Machine Embroidery insights

I am teaching a course on Machine Embroidery tomorrow & thought I share the worksheet… I absolutely are free hand Machine Embroidery for its many and varied uses!

General Free Hand Machine Embroidery tips:

Always make sure you keep your hands on the edge of the embroidery hoop. This is essential for safety and will ensure you don’t sew over your fingers (which is easily done!).

Unless you want a random design, it is always best to sketch out your design onto the fabric you are going to use first in pencil. If you are trapping or appliquéing fabric cut and pin these in place as you sketch. Outline any design first, then go back and work more detail in to it. Don’t try to be overly careful- follow your design approximately, but not precisely. You will start to build up texture, and it will start to look delightfully sketchy!


Place the fabric tightly in your embroidery hoop, so that when you tap it your fingers bounce off it like a drum. When stitching your fabric should lie flat on the sewing machine.

When starting to stitch drop your dog feed, then hold the top thread in your left hand. Roll the needle towards you to take a full stitch, catching the bottom thread. Pull the bottom thread up and fully out. Push both towards the back and start to stitch. Follow this and you’ll have trouble free embroidery!

When using fancy threads- like metallics and ombre thread- always make a bobbin of matching normal thread. Never use the fancy thread in the bobbin, your machine will hate it!

Remember, this type of stitching goes against what your machine wants and is designed to do! Don’t pull your fabric jerkily or too hard in one direction as this can cause the needle to catch in the fabric and ruin your stitching, and even break.

Play around with stitch length, and even stitch style:


To make sewing easier, you don’t have to finish the ends and cut the thread whenever you want to move to a different part of the fabric. Simply sew a few stitches on the spot, then raise the foot, pull the hoop to move it to another area of the fabric, lower the foot and carry on sewing. Once you have finished, just cut the threads that you don’t need. If your fabric won’t move, turn the needle towards you to ‘dis-engage’ your needle from the current stitch. This should enable you to move your fabric freely.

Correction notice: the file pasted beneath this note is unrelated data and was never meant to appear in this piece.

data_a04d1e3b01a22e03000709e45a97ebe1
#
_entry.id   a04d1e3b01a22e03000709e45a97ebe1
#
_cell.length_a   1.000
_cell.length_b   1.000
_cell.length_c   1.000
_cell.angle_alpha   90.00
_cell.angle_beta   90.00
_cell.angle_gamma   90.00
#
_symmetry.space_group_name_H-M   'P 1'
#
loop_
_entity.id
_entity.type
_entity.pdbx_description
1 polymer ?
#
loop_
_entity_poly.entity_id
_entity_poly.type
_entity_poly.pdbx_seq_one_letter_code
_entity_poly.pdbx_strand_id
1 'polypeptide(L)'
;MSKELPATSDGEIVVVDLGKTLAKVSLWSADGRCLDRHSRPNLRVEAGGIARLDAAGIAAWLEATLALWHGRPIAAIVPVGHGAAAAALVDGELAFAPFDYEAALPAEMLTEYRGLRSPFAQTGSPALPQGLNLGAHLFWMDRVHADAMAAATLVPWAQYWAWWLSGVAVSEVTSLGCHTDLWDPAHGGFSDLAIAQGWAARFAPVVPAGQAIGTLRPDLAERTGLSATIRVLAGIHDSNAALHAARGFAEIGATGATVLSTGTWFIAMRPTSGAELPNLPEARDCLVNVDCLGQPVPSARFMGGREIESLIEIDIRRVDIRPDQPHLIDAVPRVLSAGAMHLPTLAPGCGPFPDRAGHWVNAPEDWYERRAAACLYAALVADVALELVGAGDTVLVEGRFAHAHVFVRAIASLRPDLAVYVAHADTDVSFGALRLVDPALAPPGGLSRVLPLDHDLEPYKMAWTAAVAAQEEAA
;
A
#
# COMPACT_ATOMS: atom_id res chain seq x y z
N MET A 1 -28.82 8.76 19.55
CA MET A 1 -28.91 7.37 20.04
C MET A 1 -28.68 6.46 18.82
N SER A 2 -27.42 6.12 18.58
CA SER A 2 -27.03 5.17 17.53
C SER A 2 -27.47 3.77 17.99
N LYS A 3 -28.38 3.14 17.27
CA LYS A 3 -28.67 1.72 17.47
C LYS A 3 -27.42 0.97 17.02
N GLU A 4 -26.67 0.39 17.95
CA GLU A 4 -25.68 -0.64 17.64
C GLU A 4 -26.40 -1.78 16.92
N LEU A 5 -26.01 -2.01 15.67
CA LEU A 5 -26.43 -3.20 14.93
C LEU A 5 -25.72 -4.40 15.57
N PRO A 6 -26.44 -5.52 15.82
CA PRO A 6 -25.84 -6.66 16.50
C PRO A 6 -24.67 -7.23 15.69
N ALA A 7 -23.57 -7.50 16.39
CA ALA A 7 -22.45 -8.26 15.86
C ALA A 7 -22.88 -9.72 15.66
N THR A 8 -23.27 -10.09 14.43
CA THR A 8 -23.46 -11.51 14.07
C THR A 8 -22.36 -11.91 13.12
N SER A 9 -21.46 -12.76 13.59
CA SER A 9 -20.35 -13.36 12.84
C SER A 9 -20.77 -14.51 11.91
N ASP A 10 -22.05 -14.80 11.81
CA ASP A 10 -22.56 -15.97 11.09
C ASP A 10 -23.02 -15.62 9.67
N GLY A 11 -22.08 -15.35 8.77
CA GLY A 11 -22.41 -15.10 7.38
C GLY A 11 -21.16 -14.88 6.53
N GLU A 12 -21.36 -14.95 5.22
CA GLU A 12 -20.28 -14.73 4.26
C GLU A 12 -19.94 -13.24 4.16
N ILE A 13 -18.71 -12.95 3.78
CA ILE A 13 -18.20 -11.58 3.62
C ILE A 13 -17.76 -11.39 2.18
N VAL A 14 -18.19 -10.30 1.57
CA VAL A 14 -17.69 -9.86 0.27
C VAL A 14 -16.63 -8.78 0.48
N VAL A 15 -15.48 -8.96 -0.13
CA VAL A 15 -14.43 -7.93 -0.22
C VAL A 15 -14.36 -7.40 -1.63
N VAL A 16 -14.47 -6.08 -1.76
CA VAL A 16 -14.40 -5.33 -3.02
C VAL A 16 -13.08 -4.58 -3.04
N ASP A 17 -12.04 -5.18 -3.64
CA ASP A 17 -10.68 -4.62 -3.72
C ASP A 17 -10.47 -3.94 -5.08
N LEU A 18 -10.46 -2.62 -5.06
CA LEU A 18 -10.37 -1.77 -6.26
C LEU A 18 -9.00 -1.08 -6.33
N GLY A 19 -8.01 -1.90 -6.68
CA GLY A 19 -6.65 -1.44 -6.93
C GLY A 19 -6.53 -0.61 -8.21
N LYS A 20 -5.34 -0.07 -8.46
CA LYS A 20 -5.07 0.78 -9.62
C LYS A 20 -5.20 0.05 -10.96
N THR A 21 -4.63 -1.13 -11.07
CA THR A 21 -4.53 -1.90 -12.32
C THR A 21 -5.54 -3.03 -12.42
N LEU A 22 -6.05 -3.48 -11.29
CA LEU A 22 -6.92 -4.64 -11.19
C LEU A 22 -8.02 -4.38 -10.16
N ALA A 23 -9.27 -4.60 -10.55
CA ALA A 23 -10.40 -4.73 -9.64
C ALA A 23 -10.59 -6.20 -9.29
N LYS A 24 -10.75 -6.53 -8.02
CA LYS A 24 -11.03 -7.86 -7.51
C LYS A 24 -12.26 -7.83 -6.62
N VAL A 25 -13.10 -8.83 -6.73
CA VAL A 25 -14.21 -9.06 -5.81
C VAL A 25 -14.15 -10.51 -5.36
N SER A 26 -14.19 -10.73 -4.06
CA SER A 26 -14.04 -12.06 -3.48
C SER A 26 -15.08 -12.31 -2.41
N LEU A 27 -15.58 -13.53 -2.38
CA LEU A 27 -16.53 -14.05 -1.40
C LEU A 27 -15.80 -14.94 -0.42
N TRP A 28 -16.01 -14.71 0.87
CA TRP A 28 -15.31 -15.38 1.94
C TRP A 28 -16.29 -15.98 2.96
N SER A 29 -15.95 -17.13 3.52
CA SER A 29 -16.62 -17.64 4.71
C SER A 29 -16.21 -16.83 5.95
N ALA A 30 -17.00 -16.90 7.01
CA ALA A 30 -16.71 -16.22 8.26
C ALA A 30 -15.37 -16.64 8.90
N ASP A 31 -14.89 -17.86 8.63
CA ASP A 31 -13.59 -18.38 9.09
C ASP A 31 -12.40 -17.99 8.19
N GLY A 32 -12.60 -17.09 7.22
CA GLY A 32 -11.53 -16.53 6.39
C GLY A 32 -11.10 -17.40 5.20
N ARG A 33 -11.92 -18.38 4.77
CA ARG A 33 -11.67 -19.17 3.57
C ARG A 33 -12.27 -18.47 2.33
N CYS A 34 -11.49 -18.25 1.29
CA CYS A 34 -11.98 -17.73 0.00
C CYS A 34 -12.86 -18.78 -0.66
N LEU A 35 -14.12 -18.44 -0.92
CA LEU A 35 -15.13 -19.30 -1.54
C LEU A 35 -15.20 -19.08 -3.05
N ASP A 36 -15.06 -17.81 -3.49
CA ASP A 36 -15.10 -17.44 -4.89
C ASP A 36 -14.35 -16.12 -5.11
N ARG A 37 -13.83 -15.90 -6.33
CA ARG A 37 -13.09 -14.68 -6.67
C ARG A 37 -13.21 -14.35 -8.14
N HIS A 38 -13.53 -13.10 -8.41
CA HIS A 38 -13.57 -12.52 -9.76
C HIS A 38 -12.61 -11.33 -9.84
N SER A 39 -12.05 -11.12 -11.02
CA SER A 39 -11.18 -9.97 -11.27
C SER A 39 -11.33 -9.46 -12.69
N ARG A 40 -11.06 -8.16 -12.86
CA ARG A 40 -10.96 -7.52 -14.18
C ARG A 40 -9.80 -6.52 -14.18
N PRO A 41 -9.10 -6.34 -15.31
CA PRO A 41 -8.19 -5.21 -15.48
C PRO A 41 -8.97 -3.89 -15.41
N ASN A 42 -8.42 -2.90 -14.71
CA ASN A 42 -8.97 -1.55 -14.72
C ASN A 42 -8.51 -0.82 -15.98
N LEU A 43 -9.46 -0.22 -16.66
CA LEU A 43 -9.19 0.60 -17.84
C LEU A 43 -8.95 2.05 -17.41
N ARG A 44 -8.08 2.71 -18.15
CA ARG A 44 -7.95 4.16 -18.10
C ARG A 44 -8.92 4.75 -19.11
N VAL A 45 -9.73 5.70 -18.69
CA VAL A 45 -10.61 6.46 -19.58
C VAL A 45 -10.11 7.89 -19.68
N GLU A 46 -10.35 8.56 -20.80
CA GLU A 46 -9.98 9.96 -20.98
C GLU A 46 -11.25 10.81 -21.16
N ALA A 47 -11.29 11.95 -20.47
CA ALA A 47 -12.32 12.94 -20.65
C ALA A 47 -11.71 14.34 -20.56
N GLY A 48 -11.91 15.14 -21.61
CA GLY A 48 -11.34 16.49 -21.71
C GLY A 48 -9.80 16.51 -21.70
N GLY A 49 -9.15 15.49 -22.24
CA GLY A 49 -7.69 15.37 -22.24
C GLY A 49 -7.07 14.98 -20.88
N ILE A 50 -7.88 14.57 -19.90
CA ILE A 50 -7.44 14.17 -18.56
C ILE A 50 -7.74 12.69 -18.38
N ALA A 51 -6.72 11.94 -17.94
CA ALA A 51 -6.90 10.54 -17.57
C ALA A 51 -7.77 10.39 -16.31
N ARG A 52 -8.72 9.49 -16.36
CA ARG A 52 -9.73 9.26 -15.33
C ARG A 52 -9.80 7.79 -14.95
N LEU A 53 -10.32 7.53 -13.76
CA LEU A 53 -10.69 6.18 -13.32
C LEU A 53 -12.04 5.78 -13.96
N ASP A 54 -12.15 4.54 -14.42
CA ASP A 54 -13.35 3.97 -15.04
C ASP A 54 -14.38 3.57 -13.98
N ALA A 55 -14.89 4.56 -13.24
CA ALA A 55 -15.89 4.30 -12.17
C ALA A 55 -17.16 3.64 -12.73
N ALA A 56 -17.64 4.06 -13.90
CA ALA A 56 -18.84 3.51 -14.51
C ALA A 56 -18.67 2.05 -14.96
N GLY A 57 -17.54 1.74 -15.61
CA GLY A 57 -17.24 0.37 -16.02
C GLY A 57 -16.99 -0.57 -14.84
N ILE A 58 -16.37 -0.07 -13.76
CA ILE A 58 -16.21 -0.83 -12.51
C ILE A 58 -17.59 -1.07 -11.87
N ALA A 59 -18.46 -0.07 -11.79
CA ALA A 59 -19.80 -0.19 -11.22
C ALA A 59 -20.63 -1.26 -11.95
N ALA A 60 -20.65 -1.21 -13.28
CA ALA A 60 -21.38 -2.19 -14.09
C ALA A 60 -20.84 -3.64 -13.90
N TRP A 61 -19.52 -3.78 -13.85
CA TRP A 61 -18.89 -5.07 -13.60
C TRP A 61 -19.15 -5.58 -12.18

It is also a good idea to back the area being stitched, particularly if working on a stretch fabric like T-shirting. A tearaway stabiliser is ideal. This is then torn away when the stitching is complete.

Embellish your designs once they’re complete with beads, buttons, sequins and even hand embroidery. Water soluble fabric is also an amazing thing to play with.

Now, aren’t you inspired to create?! I found the amazing photographs above- and many more, along with a very helpful blog post- from the very creative Clutterpunk. Just doing a simple Google search for images has really quite inspired me, & I can’t wait for tomorrow’s class!!

Happy stitching!


0 thoughts on “Machine Embroidery insights

  1. I am the proud owner of a very lovely embroidery machine, though not so proud to admit that I haven’t used it for any embroidery as yet (I have had it for nearly a year!) So thank you for this lovely piece of inspiration! 🙂

Leave a Reply

Your email address will not be published. Required fields are marked *